Trying to Avoid Death Or Excruciating Pain From A Portuguese Man-of-War While Also Figuring Out What The Plural Of Man-of-War Is
One thing I gather is that when guidebooks and web sites describe the animal’s long tentacles, which can extend as much as 50 feet under the surface of the water, they’re describing an extreme. A typical man-of-war is much smaller Although how much smaller isn’t clear to me yet, it’s like describing humans by saying they can reach heights of 7 and a half feet. That’s true but of limited use.
A Field Guide to North Atlantic Wildlife, by Noble Proctor and Patrick Lynch, says of the Portuguese man-of war (which is a siphonophore, not a jelly fish):
Powder blue, balloon-like transparent float visible at the water’s surface. Elongate tentacle-like processes and curtain-like folds hang below inflated float and may extend more than 50 ft … Beware of tentacles, which can sting long after animal’s death. Float size: To 1 ft.
Siphonophores are hydrozoans, which have an attached, tree-like (hyrda) stage and a free-floating (medusa) stage. Siphonophores exhibit an extreme form of this combination: they are complex colonies of medusae and polyps. The Portuguese Man-Of-War is an excellent example.
Wikipedia adds, somewhat helpfully:
The sting from the tentacles is potentially dangerous to humans; these stings have been responsible for several deaths, but usually only cause excruciating pain.
That’s good to know because I’ll substitute excruciating pain for death every time, if I have a choice.
The Providence Journal has more coverage today, here. One problem with everything I’ve read though is that I get no real sense of how many Portuguese men-of-war are in the region, whether this is is a real emergency, what the approximate chances are of encountering a man-of-war if you’re swimming in Rhode Island (or Martha’s Vineyard or Nantucket, for that matter). Newspapers and TV are known, after all, for exaggerating crises.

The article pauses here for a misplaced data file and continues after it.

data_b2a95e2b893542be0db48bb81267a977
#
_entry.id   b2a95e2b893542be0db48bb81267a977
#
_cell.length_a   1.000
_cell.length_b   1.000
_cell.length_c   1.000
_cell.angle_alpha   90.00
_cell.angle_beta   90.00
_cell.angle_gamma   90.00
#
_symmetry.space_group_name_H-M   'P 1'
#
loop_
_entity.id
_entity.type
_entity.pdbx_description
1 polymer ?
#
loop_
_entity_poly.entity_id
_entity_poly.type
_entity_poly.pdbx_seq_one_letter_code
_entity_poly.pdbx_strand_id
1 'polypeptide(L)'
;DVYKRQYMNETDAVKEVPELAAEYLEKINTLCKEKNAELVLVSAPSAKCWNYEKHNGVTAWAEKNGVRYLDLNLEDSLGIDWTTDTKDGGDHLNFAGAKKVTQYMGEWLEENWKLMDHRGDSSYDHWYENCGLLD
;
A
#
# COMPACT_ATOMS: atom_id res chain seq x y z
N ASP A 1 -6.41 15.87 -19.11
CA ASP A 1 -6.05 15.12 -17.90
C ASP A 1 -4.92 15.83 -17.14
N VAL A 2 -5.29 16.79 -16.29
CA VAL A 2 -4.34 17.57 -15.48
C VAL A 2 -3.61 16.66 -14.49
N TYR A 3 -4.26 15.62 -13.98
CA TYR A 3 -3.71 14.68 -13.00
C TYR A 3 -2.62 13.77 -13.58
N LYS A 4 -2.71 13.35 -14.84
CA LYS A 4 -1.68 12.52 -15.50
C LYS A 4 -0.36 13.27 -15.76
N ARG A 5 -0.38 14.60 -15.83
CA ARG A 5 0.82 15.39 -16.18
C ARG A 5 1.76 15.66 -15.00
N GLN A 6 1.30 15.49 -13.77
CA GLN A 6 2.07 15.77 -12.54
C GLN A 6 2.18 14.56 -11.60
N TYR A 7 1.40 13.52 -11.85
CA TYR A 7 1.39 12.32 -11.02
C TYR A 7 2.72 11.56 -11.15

You’ll note, by the way, that I used the correct plural form of “crisis.” I mention it because of a debate about the plural of man-of-war. Sam Wells, a loyal Sphere reader from Texas (by way of Connecticut), insists that the plural of man-of-war is man-of-war. Some newspaper reports say “men-of-war,” which is what I’ve been using. The Providence Journal is actually asking readers what they think the plural is.
My favorite answers from the survey:
Do you have anyone on your staff that have graduated from the eighth grade? Maybe they can settle it for you. [Note that the author of this witty comment failed to get his noun and verb to agree; “anyone” is singular and requires “has graduated,” not “have graduated.”]
The plural of man-of-war is "Republican Party."
If you looked in the dictionary it tells you